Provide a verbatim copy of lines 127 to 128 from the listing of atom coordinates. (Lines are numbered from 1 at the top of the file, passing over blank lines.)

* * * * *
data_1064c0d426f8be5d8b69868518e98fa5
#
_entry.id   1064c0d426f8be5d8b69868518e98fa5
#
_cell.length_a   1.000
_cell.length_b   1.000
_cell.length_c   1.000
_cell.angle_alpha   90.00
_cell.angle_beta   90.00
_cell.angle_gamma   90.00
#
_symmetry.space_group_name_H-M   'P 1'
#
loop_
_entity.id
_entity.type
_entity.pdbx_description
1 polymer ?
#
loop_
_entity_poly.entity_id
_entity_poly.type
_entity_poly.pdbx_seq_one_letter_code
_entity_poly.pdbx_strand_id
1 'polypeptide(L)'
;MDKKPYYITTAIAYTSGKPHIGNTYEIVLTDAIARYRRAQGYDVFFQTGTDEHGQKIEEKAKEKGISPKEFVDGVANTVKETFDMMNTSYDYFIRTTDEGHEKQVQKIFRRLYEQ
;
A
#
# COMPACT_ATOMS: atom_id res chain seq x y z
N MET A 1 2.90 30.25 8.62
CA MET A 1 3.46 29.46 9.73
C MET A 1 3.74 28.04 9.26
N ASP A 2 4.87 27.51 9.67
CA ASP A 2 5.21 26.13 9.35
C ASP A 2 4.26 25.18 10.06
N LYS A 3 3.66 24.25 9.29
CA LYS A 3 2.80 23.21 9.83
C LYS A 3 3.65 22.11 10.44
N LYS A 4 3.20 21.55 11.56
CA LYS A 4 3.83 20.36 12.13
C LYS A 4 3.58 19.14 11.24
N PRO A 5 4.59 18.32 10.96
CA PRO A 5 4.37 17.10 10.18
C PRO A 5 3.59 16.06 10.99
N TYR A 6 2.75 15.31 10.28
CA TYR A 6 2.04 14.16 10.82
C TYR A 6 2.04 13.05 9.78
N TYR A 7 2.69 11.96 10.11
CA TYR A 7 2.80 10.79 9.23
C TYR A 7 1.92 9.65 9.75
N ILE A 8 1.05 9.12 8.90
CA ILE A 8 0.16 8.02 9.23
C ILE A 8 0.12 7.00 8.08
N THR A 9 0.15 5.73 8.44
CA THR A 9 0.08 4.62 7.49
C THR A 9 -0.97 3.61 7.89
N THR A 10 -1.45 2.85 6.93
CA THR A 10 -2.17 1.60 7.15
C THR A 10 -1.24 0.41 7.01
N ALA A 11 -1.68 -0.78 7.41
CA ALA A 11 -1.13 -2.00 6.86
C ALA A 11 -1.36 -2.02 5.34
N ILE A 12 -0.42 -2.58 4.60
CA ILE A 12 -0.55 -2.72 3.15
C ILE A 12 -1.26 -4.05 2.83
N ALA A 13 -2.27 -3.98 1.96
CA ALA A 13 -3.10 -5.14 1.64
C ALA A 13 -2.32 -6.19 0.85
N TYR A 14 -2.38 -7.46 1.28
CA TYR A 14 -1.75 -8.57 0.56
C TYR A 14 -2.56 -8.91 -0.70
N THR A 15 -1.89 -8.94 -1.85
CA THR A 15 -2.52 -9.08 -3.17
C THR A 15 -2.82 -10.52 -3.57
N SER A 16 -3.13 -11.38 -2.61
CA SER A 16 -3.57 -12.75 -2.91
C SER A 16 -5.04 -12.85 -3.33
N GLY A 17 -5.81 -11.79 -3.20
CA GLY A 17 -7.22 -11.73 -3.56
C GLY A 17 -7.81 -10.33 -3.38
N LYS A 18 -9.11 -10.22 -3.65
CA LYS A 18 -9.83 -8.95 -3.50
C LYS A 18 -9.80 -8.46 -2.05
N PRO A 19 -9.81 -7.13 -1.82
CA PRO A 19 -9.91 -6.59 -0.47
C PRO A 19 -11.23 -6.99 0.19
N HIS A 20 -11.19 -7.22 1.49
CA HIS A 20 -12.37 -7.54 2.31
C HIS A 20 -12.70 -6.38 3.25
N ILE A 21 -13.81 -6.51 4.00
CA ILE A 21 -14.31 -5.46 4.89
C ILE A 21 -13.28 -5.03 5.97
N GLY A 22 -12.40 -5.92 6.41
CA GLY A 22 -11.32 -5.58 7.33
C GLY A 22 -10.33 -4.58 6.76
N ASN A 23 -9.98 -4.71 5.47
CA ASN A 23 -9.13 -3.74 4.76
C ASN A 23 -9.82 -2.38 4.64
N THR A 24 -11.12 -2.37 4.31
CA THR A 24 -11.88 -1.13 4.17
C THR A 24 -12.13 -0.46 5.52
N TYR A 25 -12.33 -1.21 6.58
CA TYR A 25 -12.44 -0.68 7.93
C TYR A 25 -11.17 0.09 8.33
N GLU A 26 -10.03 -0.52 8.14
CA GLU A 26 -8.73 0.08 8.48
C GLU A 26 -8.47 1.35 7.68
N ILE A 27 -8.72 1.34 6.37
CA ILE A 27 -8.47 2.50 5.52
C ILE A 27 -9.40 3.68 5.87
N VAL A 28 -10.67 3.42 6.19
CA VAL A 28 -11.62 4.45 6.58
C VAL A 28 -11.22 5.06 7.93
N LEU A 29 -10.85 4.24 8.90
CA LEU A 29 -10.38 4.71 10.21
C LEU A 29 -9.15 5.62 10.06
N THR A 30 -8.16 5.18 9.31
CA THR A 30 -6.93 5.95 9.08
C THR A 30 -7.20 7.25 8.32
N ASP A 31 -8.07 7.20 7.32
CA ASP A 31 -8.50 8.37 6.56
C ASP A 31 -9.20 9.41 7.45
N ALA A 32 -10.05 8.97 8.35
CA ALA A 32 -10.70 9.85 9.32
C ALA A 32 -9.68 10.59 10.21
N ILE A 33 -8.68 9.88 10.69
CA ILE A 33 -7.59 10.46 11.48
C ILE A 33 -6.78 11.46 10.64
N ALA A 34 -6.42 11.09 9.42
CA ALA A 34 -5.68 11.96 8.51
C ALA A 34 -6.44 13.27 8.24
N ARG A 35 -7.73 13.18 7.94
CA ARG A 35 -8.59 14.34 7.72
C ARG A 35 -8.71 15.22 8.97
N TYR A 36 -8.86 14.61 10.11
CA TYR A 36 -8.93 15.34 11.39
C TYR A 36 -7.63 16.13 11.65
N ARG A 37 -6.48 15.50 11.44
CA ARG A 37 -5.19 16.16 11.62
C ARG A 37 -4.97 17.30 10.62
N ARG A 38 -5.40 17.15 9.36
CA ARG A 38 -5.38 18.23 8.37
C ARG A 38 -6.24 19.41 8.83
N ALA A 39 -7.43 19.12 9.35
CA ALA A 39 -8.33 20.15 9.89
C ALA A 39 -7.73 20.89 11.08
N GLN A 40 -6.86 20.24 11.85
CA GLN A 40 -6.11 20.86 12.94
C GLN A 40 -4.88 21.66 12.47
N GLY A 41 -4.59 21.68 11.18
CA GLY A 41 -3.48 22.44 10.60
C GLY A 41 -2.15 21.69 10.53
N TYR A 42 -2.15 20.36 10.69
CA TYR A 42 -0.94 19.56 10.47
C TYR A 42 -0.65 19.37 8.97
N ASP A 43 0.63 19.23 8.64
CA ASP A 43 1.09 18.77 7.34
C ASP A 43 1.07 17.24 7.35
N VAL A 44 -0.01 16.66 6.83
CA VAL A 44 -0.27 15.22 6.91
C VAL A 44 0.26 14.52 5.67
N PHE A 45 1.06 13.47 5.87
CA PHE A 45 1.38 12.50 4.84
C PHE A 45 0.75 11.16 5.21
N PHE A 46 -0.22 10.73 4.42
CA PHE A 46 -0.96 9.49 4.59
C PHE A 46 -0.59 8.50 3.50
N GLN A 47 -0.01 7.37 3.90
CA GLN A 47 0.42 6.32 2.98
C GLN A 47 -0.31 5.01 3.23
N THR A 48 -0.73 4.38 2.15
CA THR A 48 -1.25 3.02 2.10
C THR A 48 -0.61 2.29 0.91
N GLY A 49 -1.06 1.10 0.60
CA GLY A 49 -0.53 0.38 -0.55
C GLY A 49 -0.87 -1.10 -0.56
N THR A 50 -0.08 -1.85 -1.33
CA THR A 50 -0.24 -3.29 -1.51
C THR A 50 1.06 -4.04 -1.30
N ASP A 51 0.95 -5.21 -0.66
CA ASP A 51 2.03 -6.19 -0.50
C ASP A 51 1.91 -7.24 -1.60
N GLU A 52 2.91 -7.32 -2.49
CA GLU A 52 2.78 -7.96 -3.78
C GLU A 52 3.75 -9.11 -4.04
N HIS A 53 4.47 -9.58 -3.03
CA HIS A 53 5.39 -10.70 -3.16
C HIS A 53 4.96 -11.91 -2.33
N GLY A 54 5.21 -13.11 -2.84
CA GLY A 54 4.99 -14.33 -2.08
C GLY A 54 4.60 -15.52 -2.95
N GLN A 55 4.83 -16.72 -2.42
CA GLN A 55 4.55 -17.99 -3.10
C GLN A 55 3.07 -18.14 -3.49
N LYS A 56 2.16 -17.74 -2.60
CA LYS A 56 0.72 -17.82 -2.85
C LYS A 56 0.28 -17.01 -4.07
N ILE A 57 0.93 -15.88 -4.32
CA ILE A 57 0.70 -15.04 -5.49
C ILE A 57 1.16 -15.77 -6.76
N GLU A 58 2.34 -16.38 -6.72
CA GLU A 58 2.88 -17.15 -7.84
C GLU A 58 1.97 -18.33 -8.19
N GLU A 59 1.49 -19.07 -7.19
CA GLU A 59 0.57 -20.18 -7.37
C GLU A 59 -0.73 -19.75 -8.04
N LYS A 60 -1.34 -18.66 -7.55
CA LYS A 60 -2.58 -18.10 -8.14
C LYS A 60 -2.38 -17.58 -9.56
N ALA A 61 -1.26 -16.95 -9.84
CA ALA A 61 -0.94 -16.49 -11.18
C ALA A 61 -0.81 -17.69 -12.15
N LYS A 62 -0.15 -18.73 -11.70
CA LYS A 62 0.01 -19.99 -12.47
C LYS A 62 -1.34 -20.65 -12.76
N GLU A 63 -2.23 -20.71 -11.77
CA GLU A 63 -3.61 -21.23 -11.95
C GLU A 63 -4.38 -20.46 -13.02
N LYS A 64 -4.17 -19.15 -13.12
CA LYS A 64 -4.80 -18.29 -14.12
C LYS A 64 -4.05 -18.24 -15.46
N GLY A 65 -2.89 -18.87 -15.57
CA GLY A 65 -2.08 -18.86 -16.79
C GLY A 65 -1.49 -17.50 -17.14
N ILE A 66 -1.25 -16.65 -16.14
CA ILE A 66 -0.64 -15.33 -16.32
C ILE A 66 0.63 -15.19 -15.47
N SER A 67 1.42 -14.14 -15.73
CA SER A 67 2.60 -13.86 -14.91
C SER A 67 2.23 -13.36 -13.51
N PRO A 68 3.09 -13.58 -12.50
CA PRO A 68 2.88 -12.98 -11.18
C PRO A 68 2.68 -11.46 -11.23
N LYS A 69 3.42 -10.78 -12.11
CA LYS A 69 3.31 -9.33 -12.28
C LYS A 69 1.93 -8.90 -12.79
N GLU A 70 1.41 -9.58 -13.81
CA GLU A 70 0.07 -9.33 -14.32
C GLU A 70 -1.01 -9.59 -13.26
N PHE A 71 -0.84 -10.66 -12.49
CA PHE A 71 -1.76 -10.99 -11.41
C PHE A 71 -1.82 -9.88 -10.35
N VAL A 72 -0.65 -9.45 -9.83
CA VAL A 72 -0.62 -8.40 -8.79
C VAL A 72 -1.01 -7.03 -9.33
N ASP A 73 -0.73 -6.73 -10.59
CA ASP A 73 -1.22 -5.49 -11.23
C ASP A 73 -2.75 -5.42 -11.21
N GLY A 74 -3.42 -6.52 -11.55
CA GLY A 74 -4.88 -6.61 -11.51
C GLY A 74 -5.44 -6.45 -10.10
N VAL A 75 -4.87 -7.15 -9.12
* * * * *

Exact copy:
N ILE A 33 -8.68 9.88 10.69
CA ILE A 33 -7.59 10.46 11.48